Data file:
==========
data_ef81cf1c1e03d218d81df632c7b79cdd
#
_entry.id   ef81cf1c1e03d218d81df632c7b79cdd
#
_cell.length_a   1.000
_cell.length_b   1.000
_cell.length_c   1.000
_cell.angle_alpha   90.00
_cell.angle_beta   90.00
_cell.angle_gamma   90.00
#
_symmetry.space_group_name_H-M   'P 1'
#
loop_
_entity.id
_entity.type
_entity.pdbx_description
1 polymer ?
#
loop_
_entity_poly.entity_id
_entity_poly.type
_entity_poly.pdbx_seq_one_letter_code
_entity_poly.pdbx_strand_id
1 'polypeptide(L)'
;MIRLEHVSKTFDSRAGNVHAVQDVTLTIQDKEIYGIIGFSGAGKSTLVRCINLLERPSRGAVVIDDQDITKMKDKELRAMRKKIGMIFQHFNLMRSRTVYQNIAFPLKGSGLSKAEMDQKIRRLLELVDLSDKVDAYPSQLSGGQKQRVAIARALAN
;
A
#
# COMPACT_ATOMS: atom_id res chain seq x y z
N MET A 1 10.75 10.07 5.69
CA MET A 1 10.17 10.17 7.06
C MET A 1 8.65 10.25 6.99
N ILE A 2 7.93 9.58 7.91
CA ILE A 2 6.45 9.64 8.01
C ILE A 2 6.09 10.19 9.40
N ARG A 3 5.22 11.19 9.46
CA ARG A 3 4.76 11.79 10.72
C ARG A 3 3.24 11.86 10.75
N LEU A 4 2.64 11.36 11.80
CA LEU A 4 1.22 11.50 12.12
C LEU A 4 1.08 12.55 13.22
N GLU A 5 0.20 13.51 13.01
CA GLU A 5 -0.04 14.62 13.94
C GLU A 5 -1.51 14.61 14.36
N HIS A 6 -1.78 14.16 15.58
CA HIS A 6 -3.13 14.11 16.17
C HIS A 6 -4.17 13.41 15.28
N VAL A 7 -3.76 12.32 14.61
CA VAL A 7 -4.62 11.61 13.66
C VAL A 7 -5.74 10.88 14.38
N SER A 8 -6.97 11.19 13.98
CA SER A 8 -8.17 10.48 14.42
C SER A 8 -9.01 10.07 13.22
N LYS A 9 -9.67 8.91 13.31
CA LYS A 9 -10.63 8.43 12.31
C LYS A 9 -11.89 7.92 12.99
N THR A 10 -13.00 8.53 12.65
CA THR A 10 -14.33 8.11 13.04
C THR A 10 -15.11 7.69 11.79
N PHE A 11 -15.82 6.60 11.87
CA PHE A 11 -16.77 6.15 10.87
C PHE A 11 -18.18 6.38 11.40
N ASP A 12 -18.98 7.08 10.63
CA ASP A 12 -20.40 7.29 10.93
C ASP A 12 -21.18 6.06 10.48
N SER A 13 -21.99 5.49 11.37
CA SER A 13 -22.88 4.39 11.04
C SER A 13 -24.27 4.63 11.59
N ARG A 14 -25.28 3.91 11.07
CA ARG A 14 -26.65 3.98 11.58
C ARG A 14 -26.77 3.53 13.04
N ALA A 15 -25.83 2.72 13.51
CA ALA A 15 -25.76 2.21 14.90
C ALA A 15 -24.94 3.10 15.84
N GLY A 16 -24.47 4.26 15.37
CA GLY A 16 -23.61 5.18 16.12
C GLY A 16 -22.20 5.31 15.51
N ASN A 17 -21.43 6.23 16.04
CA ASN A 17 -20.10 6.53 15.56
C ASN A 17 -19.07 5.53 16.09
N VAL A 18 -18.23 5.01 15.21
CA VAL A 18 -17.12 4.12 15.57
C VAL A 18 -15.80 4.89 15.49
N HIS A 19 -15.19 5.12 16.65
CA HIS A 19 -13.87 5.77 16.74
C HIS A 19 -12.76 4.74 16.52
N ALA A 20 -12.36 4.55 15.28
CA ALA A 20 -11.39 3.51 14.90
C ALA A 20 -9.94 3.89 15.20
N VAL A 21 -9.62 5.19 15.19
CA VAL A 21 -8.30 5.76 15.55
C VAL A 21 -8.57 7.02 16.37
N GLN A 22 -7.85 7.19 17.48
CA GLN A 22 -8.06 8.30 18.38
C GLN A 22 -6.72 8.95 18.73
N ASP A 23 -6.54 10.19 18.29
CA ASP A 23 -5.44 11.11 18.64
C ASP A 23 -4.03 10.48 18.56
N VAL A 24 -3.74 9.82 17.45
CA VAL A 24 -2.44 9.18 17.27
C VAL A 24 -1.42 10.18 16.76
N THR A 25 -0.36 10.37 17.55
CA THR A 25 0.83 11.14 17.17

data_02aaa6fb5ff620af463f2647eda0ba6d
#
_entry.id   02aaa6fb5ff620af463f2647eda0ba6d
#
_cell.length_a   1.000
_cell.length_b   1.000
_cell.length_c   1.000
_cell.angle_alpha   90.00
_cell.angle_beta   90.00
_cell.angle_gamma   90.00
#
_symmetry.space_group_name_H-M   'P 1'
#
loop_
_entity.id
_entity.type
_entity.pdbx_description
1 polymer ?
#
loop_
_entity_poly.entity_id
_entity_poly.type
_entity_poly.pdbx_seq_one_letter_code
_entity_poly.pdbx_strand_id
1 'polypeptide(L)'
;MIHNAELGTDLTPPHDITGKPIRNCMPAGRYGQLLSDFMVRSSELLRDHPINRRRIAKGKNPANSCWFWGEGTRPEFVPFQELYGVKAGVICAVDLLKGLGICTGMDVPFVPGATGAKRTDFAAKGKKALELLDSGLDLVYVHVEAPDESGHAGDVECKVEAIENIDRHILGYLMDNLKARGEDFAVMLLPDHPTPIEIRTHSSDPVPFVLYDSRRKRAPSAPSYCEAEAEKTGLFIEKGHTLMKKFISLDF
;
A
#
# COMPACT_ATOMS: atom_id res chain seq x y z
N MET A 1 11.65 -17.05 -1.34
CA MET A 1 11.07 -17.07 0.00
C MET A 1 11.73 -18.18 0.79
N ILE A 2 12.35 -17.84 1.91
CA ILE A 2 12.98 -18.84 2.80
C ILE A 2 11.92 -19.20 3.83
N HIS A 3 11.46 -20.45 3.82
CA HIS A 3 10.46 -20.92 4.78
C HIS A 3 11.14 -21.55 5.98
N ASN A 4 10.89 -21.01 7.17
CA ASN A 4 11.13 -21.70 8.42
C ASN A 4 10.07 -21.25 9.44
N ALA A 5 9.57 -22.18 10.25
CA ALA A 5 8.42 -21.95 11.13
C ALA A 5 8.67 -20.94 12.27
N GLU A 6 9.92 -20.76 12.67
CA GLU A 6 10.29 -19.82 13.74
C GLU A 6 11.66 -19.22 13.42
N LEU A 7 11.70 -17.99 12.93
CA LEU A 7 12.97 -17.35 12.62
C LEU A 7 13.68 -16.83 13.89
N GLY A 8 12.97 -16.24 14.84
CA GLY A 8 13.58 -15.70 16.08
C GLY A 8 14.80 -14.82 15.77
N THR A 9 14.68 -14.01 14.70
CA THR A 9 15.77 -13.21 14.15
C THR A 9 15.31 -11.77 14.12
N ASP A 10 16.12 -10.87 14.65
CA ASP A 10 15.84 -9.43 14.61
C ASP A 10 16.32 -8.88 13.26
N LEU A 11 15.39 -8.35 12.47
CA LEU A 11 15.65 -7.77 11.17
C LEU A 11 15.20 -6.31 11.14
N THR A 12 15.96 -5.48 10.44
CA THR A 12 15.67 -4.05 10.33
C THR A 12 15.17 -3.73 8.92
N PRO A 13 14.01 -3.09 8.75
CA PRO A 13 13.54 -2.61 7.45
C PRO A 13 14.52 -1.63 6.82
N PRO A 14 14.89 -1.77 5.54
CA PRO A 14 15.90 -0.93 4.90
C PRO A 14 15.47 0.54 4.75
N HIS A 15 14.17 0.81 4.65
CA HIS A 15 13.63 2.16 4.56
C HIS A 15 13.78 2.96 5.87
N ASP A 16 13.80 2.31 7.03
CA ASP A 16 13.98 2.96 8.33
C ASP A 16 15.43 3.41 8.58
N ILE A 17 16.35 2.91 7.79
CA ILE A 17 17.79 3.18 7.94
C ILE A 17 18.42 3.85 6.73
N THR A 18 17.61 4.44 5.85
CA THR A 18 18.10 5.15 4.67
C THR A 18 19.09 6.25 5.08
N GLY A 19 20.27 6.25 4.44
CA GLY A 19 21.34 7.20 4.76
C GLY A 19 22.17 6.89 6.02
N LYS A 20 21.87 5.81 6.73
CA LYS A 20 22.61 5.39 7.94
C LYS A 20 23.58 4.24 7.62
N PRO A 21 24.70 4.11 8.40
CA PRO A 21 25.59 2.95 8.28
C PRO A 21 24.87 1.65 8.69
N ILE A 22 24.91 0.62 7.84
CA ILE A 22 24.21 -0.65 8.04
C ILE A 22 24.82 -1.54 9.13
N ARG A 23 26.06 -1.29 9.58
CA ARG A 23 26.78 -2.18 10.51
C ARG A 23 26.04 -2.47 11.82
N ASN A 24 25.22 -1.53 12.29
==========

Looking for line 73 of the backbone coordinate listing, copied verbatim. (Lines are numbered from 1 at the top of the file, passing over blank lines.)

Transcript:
N ALA A 15 -25.83 2.72 13.51